Goldberg Variations BWV 988
The Three Palaces 2023
Carole Cerasi – Harpsichord
Variatio 1 A 1 Clav.
Variatio 2 A 1 Clav.
Variatio 3 A 1 Clav. Canone All'Unisono
Variatio 4 A 1 Clav.
Variatio 5 A 1 Ovvero 2 Clav.
Variatio 6 A 1 Clav. Canone Alla Seconda
Variatio 7 A 1 Ovvero 2 Clav.
Variatio 8 A 2 Clav.
Variatio 9 A 1 Clav. Canone Alla Terza
Variatio 10 A 1 Clav. Fughetta
Variatio 11 A 2 Clav.
Variatio 12 Canone Alla Quarta
Variatio 13 A 2 Clav.
Variatio 14 A 2 Clav.
Variatio 15 A 1 Clav. Canone Alla Quinta. Andante
Variatio 16 A 1 Clav. Ouverture
Variatio 17 A 2 Clav.
Variatio 18 A 1 Clav. Canone Alla Sesta
Variatio 19 A 1 Clav.
Variatio 20 A 2 Clav.
Variatio 21 Canone Alla Settima
Variatio 22 A 1 Clav. Alla Breve
Variatio 23 A 2 Clav.
Variatio 24 A 1 Clav. Canone All'Ottova
Variatio 25 A 2 Clav.
Variatio 26 A 2 Clav.
Variatio 27 A 2 Clav. Canone Alla Nona
Variatio 28 A 2 Clav.
Variatio 29 A 1 Ovvero 2 Clav.
Variatio 30 A 1 Clav. Quodlibet
Aria Da Capo
The famous anecdote surrounding Bach’s Goldberg Variations concerns Count Keyserlingk, who had commissioned the work in 1741 for his protégé Johann Gottlieb Goldberg, in order to help overcome the count’s insomnia. This seems unlikely as Goldberg was only fourteen at the time, and the piece is hardly soporific!
The work was not, in fact, named ‘Goldberg Variations’ by Bach. The title page reads, in German: Keyboard exercise, consisting of an ARIA with diverse variations for harpsichord with two manuals. Composed for connoisseurs, for the refreshment of their spirit, by Johann Sebastian Bach […]. The aria, a sarabande in G major, is followed by 30 variations, ranging from simple two-part inventions to an arioso in minor key (the ‘Black Pearl’), punctuated, every third variation, by a canon. Variation 30, a Quodlibet, fuses together two popular songs: ‘I have so long been away from you’ and ‘Cabbages and turnips have driven me away’. The aria is then played again, to end this mammoth work in quiet serenity.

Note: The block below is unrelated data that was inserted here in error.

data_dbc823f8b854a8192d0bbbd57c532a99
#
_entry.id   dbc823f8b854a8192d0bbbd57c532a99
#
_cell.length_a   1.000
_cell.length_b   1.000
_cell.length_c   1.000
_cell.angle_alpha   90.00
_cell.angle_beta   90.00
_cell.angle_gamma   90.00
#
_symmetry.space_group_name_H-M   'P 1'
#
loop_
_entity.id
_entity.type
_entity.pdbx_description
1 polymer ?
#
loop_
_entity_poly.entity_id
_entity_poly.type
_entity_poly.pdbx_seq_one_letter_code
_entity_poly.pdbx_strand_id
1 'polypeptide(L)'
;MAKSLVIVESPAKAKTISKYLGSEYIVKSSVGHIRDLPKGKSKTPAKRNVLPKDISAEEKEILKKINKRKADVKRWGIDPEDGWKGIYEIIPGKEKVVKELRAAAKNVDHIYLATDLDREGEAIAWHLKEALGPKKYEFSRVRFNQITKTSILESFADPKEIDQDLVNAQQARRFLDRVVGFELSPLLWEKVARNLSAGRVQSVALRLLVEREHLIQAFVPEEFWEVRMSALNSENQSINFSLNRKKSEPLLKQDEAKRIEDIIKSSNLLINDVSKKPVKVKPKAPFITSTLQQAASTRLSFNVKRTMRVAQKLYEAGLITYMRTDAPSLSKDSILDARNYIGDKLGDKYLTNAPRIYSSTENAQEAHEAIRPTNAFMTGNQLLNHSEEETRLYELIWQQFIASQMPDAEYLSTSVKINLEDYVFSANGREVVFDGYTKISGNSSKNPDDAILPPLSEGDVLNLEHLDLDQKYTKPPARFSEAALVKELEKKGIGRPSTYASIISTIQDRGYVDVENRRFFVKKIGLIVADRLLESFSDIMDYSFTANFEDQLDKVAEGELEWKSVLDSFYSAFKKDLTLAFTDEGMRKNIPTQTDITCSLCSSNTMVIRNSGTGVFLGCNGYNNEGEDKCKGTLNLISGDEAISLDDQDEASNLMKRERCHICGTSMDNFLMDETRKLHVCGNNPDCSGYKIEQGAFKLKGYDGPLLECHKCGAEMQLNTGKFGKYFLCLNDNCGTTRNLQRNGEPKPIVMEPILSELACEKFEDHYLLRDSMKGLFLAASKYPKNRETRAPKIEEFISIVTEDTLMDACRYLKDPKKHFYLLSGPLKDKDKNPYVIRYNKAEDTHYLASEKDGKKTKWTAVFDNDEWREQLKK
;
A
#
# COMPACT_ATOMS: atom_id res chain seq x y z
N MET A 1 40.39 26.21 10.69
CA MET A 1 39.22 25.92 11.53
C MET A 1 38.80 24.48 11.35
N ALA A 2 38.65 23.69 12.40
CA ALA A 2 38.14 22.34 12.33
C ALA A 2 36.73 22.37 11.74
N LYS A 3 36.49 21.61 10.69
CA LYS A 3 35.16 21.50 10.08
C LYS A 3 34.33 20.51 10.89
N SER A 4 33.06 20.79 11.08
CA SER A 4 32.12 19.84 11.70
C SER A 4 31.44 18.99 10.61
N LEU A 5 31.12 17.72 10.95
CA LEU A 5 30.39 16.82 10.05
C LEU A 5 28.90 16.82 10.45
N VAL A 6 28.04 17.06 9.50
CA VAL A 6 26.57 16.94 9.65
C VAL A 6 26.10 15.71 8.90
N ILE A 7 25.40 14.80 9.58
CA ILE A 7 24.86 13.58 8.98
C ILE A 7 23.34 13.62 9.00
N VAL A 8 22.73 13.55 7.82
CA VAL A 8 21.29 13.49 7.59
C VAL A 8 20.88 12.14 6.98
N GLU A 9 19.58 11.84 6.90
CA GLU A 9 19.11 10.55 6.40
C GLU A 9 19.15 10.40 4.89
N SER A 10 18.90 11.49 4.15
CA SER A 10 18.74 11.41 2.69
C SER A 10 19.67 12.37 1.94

The Goldbergs have become an iconic piece of the keyboard repertoire. Is it one of the greatest musical journeys, from which the player and audience emerge exhausted but elated? Is it Bach’s testament to his mastery of both dance and polyphony? Is it one of the most lyrical and lovely works ever composed? Is it to be listened to with head bowed in reverence, or feet tapping in excitement? The wonder of this piece, of course, is that it is all those things, and each listener will find his own way to marvel at Bach’s genius. Carole Cerasi Carole Cerasi has established herself at the very front rank of early keyboard players and recording artists in her field. Known for her expressive and virtuosic interpretations, fluidity of phrasing, and refined touch, she has given recitals throughout Europe as well as in Japan, Singapore, Hong Kong, Colombia, Israel, Canada, and the States.
Her CDs have won many major awards (Elisabeth Jacquet de La Guerre, Gramophone Awards; C.P.E. Bach and Thomas Tomkins, Diapason d'Or de l’Année; J.S. Bach and the Möller Manuscript, Diapason d’Or de l'Année and runner-up Gramophone Awards; Scarlatti, runner-up Gramophone Awards). In 2018 Metronome Recordings released her 10 CD set of François Couperin’s complete harpsichord works, which received a Diapason d’Or.
A highly respected teacher, besides her work as Professor of Harpsichord and Fortepiano at the Royal Academy of Music, the Guildhall School of Music & Drama, and the Yehudi Menuhin School, Carole is a much sought-after pedagogue by talented students of the younger generation. She is also in demand as a member of international jury panels - this summer at the MA Bruges Harpsichord Competition. She has recently been named harpsichord professor at the Royal Conservatoire The Hague.
Carole comes from a Sephardic family based in Istanbul, and spent her childhood in Stockholm, Geneva, and Jerusalem; her mother tongue is French.